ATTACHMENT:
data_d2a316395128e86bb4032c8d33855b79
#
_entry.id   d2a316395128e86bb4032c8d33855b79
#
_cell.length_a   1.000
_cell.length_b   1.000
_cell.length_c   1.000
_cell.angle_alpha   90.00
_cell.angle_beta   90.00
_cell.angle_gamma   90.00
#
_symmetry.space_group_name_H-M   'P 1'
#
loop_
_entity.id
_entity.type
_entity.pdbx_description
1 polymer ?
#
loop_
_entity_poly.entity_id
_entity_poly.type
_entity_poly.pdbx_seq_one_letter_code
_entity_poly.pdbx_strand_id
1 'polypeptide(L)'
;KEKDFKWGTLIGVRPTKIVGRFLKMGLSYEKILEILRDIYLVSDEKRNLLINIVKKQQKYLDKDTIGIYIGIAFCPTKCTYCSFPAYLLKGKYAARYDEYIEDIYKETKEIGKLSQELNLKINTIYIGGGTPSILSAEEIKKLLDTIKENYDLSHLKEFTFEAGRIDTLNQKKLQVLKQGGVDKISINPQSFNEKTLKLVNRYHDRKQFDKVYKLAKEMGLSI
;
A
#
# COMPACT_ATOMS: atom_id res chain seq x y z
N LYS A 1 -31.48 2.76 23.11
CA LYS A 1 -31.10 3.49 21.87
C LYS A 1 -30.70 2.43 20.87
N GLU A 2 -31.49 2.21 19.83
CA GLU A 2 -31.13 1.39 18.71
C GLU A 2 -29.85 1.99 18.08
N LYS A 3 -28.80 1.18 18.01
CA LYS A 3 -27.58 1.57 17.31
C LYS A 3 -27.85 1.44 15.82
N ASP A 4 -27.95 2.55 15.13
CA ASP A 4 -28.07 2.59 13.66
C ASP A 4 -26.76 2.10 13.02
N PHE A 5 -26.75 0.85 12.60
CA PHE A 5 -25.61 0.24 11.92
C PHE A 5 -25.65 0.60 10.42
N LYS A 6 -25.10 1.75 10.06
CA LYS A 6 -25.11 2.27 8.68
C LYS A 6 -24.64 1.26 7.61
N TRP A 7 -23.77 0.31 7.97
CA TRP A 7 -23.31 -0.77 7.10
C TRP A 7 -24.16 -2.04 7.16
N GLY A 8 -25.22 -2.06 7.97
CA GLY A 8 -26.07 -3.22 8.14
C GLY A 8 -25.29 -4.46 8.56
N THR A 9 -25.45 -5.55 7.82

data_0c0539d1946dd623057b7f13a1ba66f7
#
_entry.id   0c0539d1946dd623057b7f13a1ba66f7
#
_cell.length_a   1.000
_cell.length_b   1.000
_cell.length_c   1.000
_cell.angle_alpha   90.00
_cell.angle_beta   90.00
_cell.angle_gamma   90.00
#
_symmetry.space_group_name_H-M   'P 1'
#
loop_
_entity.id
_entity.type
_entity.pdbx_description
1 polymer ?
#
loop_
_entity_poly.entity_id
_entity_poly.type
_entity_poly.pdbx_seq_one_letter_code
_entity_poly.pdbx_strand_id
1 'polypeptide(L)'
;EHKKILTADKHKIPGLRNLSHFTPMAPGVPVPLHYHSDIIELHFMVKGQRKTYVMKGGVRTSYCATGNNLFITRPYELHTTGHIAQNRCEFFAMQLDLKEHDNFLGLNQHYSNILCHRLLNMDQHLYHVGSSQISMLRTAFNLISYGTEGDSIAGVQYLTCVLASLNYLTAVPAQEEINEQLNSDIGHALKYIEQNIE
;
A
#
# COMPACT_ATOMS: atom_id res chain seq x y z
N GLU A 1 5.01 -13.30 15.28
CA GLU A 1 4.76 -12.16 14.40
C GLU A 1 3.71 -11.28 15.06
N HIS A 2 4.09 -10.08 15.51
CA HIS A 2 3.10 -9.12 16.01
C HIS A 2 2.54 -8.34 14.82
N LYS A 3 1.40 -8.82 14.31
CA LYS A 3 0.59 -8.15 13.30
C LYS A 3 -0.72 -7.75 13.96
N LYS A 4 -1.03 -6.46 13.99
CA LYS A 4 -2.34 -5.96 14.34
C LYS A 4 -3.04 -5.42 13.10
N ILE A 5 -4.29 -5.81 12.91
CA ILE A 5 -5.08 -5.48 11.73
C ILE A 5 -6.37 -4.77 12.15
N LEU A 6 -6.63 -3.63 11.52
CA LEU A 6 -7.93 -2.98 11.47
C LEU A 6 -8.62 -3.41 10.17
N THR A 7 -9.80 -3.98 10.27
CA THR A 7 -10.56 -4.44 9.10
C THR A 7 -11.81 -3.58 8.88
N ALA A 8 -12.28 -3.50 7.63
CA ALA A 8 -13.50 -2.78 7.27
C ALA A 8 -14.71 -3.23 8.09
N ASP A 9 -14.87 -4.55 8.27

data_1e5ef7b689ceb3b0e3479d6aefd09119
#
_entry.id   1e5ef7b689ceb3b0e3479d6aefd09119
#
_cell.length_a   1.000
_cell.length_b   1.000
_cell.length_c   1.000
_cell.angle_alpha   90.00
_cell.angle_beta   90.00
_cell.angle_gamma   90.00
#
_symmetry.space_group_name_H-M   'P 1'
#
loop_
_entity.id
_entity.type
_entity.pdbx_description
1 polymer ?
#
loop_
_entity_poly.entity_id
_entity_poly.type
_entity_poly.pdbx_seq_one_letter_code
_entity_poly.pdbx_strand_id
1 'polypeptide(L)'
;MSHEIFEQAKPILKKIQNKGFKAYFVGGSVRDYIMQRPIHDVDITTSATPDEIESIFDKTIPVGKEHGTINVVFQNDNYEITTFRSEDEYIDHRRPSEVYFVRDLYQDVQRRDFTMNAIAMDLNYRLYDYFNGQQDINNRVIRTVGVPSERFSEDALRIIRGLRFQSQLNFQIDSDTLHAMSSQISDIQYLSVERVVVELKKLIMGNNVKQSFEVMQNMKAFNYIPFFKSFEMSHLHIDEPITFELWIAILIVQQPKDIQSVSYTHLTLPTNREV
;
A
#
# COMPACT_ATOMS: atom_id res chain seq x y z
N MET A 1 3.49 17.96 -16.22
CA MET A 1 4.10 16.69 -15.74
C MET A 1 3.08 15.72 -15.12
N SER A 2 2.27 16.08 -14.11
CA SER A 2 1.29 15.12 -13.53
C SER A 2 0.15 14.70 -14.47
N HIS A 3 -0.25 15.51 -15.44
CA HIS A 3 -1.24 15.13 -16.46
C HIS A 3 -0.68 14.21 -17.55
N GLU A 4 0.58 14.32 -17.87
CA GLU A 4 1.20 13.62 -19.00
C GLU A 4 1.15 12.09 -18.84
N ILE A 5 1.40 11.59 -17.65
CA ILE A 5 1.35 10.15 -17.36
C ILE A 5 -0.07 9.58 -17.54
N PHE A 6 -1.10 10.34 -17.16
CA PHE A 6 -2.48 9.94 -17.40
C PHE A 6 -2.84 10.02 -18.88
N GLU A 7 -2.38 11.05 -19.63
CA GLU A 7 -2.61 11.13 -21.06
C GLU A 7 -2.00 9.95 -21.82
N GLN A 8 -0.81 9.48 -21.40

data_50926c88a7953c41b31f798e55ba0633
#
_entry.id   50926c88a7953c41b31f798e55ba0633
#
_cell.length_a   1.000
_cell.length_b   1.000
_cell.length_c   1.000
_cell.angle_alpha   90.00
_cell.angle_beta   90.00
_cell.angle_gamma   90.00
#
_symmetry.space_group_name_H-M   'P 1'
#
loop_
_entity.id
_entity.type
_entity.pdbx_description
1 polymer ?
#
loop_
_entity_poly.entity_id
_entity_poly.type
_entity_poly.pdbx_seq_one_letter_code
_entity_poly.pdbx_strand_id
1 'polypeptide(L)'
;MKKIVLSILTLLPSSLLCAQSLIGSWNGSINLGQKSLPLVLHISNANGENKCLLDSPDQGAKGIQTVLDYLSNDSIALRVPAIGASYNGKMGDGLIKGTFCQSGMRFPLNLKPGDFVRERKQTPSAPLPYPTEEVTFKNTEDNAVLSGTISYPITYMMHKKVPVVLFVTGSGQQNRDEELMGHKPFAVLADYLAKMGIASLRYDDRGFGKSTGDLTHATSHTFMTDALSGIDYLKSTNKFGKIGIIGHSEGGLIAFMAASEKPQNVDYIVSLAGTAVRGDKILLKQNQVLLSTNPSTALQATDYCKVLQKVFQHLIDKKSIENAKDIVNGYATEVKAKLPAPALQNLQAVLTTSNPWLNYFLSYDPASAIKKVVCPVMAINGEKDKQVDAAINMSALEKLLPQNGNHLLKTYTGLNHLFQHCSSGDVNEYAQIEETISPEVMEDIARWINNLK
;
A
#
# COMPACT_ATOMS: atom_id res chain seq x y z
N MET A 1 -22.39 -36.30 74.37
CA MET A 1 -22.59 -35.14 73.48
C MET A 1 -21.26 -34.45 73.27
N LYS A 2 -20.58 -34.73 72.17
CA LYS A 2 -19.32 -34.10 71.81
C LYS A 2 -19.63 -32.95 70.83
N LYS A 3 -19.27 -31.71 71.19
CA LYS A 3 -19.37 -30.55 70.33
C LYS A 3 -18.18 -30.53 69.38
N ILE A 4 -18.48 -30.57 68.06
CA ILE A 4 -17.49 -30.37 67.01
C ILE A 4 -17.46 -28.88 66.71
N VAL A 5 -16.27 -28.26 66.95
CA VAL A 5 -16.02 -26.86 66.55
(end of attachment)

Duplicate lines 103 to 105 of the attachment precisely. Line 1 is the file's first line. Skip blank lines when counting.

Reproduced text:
C LEU A 6 -8.62 -3.41 10.17
N THR A 7 -9.80 -3.98 10.27
CA THR A 7 -10.56 -4.44 9.10